13. B50 Jim says

    When Harley-Davidson gets serious about electrics, you know EVs have gone beyond concept and are poised to go mainstream. All the arguments pro and con, discussions about viability, are they any “greener” than IC vehicles… out the window. The Motor Company sees a market and big profits, and that is enough to solidify the idea of EVs in consumers’s minds. The infrastructure for EVs in general is being put into place — not always properly but it is happening. We could be seeing a great many electrics on the roads very soon.

    Love the sound! It’s what an electric bike should sound like.

  14. Hawk says

    Two thoughts come to mind:

    How much benefit if they got together with Elon Musk?

    Amazing what happens when Willie G. retired.

  15. Joe says

    I’m not trying to pour cold water on the whole project but this bike marks the beginning of a completely different company image. One that has little, if any, connection to the image that Harley Davidson has always held.
    Love em or hate em, Harleys have never been about cutting edge technology and certainly not about social propriety and sensitivity. While engineering advances have been necessary and welcome, they’ve kept the “soul” of the v-twin, cruiser, hard edge intact.
    I think it’s a mistake to try this kind of image fusion.
    It may very well be important for the new product line’s success to a new generation of riders, but it will be achieved at the expense of harming the image, mistique and appeal to the existing and near-future customer.
    I hope the bike is a success. But call it Livewire or Shock or some other name. Just not a Harley Davidson.

  16. says

    Ok, I’ll bite. It seems that hell has frozen over twice in my life time! In 1991, Harley came out with a 5-speed. Now they present us with an electric bike! Wow! AND, it doesn’t even look like a Harley, which to me is the best part. However, as far as “Atracting young buyers”, seems to me, all they want is rat-cafe bikes or rat-scrambler bikes or some cobbed together piece of crap that nobody ever thought to throw together in “That” combination before. Not sure how many “Young” buyers have the $10K+ that a current electric bike costs or they’ll have the extra $3-4K HD will probably charge due to the fact that it’s a Harley. That said, this bike, as little as you can make out in the photos, detail-wise, looks very cool and I for one, am totally behind the electric bike possibilities. It all biols down to battery development which seems to be moving along at a pretty fair pace. I just put a sub-2lb battery in a pumped-up motor’d Sportster that trimmed 11 lbs and starts the bike so fast you can hardly get your finger off the button fast enough!! We’re gonna get there. Downside? It’ll probably be like going in to a Harley shop and asking questions about a Buell. The Harley guys just ain’t gonna be that into them.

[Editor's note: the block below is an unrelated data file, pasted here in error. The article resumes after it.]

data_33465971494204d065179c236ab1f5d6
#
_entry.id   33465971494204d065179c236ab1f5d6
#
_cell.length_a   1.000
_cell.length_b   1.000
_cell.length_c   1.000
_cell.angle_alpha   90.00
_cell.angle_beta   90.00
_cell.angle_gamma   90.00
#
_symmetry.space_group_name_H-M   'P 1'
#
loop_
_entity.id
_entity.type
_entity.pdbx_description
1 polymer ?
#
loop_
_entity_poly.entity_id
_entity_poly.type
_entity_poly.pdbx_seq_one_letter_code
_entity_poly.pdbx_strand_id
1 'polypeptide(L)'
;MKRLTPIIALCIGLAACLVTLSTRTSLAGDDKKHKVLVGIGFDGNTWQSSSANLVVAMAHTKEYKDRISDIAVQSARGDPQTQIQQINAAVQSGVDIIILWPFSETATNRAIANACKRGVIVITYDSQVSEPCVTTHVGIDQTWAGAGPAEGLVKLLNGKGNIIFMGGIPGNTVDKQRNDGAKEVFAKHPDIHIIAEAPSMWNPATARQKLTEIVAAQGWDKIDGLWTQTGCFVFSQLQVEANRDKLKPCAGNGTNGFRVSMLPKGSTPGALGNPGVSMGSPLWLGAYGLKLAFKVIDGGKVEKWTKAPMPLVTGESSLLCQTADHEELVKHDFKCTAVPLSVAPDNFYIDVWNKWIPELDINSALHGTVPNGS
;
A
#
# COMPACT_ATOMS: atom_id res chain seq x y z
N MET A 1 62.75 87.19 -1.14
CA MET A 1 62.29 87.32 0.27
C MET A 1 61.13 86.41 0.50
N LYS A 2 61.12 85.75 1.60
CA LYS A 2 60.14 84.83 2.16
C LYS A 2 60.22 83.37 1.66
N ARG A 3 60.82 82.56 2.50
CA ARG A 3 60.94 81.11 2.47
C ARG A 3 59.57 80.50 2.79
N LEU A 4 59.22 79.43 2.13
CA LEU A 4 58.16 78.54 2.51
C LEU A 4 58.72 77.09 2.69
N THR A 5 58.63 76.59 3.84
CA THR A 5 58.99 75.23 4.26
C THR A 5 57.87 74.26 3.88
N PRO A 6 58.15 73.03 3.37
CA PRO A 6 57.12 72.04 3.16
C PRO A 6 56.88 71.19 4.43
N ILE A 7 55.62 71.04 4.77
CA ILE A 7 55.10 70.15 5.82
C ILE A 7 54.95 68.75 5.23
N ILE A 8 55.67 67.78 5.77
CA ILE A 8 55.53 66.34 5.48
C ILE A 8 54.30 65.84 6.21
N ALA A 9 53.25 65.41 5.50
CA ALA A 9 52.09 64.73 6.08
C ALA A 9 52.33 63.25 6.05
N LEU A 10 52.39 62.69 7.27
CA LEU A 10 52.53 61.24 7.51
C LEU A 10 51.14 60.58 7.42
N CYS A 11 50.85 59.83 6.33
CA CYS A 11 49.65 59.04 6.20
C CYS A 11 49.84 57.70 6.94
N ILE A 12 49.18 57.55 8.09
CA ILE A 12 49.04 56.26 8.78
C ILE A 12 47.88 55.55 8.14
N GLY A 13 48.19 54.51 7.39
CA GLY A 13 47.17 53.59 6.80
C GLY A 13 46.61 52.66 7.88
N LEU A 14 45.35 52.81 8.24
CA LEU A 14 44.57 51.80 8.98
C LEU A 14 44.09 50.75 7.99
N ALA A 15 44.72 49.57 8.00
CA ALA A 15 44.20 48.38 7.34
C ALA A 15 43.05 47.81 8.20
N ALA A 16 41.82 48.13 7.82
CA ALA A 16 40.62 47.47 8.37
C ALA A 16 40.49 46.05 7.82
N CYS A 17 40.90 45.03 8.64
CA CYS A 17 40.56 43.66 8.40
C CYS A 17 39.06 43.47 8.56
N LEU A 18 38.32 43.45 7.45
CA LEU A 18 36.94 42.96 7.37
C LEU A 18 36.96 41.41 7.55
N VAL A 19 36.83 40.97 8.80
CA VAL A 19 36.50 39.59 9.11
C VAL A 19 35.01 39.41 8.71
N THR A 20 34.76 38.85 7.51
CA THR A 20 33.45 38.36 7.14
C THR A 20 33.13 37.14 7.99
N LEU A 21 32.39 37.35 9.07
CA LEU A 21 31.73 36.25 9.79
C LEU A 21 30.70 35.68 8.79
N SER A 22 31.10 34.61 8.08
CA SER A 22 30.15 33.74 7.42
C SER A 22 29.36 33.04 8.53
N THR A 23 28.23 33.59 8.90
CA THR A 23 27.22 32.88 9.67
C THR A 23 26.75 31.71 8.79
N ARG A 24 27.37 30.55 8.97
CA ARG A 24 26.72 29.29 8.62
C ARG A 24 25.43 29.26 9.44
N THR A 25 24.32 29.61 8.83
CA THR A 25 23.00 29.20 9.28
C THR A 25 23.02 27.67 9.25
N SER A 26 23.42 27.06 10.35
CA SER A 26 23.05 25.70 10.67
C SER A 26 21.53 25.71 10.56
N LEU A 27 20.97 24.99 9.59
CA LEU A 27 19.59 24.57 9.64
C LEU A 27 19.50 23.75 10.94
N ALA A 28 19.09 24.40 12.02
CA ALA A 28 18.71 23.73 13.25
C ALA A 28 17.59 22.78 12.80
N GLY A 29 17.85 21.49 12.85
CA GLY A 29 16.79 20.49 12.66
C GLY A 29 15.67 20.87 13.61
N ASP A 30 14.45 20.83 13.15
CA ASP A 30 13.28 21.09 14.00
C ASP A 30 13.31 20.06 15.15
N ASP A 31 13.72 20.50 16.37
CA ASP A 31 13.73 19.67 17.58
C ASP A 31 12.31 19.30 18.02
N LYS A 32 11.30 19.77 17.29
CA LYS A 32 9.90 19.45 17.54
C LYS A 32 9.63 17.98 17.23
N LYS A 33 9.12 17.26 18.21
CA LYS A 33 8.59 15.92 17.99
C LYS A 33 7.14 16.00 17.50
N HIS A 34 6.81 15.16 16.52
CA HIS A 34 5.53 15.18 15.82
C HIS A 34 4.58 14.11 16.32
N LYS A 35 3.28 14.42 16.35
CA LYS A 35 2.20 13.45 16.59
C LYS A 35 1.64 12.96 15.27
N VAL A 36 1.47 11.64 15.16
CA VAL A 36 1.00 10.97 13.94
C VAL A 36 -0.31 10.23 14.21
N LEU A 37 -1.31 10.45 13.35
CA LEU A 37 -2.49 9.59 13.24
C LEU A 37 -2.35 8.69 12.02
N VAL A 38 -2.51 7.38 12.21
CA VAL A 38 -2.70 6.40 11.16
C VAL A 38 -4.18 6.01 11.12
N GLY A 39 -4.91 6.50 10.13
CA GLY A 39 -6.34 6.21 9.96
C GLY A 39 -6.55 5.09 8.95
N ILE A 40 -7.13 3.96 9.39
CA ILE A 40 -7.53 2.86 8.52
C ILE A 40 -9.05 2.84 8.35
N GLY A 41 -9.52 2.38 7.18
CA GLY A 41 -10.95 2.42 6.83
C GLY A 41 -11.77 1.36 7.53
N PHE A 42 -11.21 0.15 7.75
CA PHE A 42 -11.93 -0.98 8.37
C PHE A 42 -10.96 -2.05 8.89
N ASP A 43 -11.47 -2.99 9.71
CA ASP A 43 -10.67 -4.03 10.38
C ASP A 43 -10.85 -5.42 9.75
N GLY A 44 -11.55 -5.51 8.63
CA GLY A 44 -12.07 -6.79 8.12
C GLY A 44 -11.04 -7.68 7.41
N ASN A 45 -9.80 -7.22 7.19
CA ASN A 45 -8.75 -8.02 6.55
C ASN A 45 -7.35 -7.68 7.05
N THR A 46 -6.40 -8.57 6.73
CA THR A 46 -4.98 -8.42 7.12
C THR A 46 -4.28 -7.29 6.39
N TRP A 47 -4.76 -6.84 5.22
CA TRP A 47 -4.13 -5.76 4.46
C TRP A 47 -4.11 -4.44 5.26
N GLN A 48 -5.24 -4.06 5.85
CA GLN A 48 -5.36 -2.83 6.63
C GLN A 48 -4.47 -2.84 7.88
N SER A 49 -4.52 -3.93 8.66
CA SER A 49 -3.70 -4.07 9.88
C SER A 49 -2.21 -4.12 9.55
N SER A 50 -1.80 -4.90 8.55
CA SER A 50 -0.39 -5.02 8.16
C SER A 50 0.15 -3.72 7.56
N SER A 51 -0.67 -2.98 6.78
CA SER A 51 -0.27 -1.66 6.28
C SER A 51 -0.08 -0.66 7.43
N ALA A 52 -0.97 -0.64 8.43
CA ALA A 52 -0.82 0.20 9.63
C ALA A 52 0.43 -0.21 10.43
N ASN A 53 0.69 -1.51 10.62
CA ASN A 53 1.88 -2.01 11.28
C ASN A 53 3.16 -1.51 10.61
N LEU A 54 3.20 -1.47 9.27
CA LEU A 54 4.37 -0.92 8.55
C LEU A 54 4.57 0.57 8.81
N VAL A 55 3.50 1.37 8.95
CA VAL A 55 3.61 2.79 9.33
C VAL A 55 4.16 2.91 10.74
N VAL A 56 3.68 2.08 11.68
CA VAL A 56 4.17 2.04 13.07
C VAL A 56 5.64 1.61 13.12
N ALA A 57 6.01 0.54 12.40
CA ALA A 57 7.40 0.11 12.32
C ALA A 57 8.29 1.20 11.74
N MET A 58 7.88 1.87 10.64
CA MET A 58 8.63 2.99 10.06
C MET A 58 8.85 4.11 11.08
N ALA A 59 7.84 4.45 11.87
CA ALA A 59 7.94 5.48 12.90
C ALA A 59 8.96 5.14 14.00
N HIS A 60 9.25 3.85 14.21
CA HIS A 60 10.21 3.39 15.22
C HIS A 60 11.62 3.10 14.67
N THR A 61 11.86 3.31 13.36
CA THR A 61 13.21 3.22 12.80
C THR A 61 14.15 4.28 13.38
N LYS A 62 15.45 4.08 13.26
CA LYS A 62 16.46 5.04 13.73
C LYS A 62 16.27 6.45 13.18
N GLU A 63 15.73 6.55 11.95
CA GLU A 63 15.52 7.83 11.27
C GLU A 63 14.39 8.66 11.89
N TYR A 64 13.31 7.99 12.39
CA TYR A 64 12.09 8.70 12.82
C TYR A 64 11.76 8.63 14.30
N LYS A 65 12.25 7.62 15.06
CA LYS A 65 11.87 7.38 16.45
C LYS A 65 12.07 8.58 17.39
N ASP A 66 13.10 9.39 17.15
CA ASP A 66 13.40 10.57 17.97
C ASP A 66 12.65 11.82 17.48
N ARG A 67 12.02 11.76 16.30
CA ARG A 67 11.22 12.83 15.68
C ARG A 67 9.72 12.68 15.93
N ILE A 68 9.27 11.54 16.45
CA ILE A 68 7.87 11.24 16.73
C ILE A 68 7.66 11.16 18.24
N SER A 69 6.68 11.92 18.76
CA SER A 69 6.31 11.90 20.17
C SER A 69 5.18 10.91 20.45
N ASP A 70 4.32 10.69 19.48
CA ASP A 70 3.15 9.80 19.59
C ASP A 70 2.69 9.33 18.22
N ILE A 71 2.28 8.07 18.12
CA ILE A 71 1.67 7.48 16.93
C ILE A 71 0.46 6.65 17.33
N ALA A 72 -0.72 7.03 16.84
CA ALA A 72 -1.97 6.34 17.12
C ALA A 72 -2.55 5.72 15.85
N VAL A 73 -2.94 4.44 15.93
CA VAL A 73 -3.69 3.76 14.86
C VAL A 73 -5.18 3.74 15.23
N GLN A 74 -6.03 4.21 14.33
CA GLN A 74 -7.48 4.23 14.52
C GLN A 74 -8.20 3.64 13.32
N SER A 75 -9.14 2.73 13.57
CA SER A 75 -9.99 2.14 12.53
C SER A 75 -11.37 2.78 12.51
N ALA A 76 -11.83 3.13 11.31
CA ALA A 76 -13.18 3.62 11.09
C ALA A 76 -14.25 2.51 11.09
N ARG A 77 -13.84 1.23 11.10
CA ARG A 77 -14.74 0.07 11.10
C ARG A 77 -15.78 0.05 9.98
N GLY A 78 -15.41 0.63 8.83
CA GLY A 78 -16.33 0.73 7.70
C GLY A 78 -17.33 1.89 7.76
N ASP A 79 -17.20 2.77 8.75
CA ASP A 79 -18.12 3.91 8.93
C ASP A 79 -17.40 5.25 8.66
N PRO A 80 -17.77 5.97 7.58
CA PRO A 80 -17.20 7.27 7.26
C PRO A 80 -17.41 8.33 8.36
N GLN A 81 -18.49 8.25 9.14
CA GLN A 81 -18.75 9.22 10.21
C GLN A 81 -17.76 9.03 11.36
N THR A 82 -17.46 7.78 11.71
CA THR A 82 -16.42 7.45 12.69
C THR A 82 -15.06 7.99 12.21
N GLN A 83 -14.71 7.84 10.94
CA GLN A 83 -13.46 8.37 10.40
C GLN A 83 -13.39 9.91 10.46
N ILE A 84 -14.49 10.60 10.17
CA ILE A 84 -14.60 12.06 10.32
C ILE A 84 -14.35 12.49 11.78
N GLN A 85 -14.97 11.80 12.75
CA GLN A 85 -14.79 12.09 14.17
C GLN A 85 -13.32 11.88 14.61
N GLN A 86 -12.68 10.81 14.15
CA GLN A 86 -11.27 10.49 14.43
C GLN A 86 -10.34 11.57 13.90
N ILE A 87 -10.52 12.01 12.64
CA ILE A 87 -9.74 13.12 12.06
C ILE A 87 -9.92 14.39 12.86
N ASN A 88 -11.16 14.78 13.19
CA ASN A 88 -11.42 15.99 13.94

17. steve w. says

    They will need to take it somewhere besides a dealership to get decent feedback. Not many Harley faithfull will be able to come to terms with the riding position. Looks cool but maybe they need to go back and make another one in more Harley style. Then they can attract both crowds. But really do I care? I’ll be dead before they get popular. Yep I’m one of those OF’s

  18. Cameron says

    Looks like a 10000rpm oil cooled motor with 90degree jack shaft and a short belt or gear drive to the swing arm pivot connecting to a belt drive. I’m a little disappointed at the low torque numbers but I’m sure it will be enough. Nice to see H-D found some upside down forks somewhere. I think the bike looks modern and stylish.
    It appeals to my 21 year old. He wants a TRON bike (WTF??) with 6 different power levels from economy to ‘beat the Lambo’ and a range of electronic sounds (stealth silent, jet plane,tie fighter, big rig diesel etc). We (old) just might be missing what H-D marketing department sees as their future.
    As for range anxiety (never forget the peanut tank!) I see recharging stations like Starbucks. One on every corner. The owners go recharge their rides, do their work on their electronic devices, meet, socialize, have a mocha latte whatever, and leave to their tiny 400 sqft micro suite. Looking through the eyes of my 21 year old, this makes sense. I don’t get it but I’m not 21.